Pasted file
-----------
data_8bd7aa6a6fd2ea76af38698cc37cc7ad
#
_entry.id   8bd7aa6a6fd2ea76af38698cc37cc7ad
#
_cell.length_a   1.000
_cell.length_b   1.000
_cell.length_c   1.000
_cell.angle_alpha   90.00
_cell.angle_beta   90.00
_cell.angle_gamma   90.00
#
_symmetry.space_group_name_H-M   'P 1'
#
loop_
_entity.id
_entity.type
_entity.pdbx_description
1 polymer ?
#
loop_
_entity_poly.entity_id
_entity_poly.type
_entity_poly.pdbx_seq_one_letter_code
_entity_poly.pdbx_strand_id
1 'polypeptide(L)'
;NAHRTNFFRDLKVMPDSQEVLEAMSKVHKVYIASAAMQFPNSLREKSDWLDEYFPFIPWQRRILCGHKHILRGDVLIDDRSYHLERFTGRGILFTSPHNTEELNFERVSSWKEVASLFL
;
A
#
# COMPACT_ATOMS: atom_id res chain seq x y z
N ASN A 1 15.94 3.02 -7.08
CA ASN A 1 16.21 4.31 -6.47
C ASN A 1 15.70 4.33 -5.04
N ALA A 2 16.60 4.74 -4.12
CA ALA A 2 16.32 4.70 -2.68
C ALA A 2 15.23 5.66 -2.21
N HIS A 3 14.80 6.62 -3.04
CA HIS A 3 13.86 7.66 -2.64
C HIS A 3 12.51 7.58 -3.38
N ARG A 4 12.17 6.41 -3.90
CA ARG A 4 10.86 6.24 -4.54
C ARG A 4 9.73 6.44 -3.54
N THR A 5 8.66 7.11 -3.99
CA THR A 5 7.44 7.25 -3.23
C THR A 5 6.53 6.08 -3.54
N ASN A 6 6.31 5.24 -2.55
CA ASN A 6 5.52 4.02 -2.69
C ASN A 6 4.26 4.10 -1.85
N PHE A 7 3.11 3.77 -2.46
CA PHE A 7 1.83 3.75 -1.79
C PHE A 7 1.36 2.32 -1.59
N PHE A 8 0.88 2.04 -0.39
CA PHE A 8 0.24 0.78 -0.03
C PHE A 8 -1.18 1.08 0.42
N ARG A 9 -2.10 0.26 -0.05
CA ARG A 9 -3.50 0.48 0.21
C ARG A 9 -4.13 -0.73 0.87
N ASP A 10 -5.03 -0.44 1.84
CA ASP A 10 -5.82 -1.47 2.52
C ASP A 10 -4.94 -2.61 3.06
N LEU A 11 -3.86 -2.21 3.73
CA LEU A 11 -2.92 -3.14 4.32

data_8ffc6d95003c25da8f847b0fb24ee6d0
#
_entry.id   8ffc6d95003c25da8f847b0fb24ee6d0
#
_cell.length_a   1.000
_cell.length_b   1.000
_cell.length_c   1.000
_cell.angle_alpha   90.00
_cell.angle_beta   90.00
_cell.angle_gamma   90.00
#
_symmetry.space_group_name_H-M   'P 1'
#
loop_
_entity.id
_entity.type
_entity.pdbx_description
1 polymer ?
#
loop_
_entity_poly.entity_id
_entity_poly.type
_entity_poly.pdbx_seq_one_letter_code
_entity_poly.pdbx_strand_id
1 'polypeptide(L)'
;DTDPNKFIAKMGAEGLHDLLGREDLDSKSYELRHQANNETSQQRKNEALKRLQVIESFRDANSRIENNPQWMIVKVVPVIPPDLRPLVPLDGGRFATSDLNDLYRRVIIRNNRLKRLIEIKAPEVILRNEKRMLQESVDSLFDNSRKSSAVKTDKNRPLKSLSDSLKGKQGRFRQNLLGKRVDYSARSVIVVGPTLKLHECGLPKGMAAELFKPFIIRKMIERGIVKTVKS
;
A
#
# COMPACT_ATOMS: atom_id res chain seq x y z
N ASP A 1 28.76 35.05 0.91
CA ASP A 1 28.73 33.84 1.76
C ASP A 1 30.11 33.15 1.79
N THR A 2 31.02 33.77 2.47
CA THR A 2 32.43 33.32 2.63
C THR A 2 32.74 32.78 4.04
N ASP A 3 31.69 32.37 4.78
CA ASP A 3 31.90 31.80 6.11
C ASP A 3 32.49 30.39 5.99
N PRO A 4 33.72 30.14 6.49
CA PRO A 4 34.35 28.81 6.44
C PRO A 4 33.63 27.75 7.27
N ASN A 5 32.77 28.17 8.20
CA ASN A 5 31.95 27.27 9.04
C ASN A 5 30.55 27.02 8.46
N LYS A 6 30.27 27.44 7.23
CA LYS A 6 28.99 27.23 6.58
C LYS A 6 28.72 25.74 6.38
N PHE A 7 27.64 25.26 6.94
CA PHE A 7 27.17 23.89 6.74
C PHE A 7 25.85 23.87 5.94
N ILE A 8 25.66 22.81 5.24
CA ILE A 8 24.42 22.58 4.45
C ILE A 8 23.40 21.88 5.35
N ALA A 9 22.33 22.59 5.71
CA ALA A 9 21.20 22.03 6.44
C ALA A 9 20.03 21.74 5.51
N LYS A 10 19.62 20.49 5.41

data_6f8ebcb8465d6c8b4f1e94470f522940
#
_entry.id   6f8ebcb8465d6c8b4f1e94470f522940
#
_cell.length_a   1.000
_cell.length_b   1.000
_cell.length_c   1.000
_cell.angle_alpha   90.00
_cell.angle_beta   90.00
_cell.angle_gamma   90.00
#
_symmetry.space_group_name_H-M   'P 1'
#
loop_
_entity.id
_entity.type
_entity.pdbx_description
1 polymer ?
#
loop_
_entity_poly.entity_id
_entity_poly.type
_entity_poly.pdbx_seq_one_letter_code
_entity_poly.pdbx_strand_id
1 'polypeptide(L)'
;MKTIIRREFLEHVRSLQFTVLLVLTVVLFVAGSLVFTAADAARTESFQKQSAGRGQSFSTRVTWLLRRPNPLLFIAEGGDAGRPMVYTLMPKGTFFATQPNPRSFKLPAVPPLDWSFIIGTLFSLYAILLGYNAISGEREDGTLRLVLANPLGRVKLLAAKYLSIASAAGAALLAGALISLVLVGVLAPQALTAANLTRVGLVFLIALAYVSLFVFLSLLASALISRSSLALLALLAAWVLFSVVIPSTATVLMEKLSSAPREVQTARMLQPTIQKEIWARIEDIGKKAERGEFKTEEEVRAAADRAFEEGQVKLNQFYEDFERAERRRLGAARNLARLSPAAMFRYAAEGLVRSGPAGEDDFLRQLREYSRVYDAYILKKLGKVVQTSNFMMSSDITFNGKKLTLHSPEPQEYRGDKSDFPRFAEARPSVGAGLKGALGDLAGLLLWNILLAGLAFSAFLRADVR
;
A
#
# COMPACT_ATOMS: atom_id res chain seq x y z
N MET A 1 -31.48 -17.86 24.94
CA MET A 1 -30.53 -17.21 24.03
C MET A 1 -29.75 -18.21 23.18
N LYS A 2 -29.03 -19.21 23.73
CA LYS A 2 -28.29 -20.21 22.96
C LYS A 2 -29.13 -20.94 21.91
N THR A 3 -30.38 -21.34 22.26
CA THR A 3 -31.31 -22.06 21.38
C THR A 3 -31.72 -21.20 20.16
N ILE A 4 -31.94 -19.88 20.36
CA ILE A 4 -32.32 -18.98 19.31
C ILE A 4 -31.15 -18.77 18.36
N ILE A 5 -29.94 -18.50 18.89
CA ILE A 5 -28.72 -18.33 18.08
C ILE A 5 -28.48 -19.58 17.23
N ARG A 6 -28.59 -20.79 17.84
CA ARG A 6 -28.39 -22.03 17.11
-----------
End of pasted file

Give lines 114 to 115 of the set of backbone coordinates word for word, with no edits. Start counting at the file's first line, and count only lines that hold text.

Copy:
N ILE A 8 25.66 22.81 5.24
CA ILE A 8 24.42 22.58 4.45